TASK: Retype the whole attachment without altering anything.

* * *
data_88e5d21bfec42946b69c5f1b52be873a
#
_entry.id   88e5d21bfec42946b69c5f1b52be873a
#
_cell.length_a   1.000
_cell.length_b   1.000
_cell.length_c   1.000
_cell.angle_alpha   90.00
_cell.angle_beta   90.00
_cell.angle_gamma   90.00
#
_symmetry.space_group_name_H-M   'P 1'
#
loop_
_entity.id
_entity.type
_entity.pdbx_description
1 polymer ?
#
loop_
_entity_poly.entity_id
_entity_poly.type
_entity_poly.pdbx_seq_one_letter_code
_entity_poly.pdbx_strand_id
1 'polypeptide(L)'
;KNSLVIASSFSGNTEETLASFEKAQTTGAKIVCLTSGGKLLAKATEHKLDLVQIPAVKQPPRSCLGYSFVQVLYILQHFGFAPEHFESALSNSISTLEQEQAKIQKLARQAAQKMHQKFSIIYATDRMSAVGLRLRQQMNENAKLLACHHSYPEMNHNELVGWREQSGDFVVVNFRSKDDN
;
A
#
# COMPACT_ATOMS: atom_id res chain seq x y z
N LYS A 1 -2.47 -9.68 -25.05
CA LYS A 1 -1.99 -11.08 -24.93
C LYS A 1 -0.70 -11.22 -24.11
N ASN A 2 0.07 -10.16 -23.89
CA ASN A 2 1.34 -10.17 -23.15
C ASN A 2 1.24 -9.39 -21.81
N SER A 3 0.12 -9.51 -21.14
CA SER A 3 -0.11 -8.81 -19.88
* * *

data_88e5d21bfec42946b69c5f1b52be873a
#
_entry.id   88e5d21bfec42946b69c5f1b52be873a
#
_cell.length_a   1.000
_cell.length_b   1.000
_cell.length_c   1.000
_cell.angle_alpha   90.00
_cell.angle_beta   90.00
_cell.angle_gamma   90.00
#
_symmetry.space_group_name_H-M   'P 1'
#
loop_
_entity.id
_entity.type
_entity.pdbx_description
1 polymer ?
#
loop_
_entity_poly.entity_id
_entity_poly.type
_entity_poly.pdbx_seq_one_letter_code
_entity_poly.pdbx_strand_id
1 'polypeptide(L)'
;KNSLVIASSFSGNTEETLASFEKAQTTGAKIVCLTSGGKLLAKATEHKLDLVQIPAVKQPPRSCLGYSFVQVLYILQHFGFAPEHFESALSNSISTLEQEQAKIQKLARQAAQKMHQKFSIIYATDRMSAVGLRLRQQMNENAKLLACHHSYPEMNHNELVGWREQSGDFVVVNFRSKDDN
;
A
#
# COMPACT_ATOMS: atom_id res chain seq x y z
N LYS A 1 -2.47 -9.68 -25.05
CA LYS A 1 -1.99 -11.08 -24.93
C LYS A 1 -0.70 -11.22 -24.11
N ASN A 2 0.07 -10.16 -23.89
CA ASN A 2 1.34 -10.17 -23.15
C ASN A 2 1.24 -9.39 -21.81
N SER A 3 0.12 -9.51 -21.14
CA SER A 3 -0.11 -8.81 -19.88